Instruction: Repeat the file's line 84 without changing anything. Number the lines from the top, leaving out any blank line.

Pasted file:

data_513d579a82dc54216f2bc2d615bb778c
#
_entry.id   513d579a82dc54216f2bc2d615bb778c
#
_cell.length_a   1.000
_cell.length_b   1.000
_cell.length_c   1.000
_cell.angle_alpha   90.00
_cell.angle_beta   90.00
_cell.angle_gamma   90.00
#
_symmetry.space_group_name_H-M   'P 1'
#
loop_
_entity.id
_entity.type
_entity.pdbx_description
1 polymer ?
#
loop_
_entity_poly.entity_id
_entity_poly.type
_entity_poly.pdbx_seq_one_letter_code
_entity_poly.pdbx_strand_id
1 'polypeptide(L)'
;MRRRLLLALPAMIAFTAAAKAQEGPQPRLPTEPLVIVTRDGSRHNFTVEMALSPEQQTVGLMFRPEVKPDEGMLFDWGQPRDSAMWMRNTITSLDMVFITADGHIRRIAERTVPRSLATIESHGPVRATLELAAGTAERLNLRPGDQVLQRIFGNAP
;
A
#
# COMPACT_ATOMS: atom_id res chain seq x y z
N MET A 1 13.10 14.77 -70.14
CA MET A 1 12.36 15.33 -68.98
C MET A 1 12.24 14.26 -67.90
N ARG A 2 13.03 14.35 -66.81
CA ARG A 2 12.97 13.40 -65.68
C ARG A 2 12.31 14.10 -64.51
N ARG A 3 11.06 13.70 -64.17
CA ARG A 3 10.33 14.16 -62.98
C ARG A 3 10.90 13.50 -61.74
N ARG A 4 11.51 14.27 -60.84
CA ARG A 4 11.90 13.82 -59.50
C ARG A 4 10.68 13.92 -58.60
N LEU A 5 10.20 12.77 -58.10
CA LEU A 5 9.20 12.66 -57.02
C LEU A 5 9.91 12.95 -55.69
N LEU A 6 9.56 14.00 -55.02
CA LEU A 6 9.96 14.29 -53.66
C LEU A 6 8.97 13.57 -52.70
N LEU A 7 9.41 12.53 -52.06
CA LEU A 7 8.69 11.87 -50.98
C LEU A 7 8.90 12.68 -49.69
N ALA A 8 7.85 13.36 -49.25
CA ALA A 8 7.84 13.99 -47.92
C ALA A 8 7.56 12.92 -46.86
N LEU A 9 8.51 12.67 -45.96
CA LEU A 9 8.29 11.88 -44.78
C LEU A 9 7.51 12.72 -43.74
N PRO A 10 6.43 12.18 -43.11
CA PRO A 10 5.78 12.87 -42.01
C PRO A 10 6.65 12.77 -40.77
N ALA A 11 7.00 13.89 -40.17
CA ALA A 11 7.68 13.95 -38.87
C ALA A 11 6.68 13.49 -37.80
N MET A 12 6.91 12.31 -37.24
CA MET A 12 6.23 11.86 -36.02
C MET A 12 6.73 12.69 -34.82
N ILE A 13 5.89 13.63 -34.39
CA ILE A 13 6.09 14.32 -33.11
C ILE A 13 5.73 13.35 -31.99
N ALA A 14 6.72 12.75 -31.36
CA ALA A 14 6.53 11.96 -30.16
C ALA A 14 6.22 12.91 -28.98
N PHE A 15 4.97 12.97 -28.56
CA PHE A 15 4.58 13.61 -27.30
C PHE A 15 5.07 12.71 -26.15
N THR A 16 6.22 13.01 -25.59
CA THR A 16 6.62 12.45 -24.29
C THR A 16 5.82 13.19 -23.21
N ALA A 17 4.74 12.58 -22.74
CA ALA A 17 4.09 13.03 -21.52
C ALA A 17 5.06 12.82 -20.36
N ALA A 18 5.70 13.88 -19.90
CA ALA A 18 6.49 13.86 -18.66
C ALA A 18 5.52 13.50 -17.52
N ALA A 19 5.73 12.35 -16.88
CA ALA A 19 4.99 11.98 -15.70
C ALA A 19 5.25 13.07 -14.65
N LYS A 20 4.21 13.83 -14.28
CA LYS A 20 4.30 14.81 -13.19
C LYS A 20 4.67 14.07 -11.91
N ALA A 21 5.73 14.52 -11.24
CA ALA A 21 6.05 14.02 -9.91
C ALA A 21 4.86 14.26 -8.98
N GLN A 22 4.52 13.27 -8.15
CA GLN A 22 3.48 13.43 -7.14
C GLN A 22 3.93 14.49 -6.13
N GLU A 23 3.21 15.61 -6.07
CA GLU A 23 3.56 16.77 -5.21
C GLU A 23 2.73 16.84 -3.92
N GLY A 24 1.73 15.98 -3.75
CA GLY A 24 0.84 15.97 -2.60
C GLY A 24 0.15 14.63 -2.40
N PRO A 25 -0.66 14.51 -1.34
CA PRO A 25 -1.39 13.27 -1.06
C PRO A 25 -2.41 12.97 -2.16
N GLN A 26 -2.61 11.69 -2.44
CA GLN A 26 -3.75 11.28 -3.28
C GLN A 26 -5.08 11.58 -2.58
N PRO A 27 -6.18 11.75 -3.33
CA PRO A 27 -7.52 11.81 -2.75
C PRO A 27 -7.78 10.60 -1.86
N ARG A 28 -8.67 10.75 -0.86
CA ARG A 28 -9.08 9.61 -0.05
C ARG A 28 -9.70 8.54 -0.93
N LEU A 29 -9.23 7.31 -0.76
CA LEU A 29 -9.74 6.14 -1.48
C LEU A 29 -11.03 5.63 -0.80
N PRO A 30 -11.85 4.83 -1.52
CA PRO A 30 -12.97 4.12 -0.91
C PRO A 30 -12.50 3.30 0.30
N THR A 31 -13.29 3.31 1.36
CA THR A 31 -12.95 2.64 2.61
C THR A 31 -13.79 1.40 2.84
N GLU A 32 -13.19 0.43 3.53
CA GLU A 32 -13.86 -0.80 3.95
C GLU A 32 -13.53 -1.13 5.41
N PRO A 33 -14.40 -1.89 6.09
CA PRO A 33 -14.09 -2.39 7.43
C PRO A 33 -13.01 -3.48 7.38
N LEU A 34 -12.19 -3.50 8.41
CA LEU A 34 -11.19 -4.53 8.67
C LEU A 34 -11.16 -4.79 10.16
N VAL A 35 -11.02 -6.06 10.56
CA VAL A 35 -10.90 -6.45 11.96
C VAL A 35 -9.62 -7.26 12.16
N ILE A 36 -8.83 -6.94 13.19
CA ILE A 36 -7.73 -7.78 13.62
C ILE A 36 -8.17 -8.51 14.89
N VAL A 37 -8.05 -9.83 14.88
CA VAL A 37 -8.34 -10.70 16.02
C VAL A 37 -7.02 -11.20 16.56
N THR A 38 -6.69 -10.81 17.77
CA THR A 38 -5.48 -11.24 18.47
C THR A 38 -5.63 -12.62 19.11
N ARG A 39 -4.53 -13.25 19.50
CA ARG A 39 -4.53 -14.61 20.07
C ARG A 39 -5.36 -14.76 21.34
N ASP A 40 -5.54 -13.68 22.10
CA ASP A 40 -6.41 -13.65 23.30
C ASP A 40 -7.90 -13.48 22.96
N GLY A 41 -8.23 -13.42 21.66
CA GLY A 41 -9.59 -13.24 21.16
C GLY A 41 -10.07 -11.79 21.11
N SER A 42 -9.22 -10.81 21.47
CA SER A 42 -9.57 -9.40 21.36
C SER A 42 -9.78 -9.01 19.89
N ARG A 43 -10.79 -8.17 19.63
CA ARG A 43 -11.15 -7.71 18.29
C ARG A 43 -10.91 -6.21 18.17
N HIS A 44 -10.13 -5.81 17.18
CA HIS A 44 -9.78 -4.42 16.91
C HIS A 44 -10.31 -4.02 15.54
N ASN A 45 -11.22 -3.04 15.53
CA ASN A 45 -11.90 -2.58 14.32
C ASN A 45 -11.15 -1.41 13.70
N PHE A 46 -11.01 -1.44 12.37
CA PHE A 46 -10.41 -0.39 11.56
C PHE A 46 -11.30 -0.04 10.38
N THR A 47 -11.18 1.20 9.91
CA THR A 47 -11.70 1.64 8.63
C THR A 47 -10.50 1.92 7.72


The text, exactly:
C ALA A 18 5.52 13.50 -17.52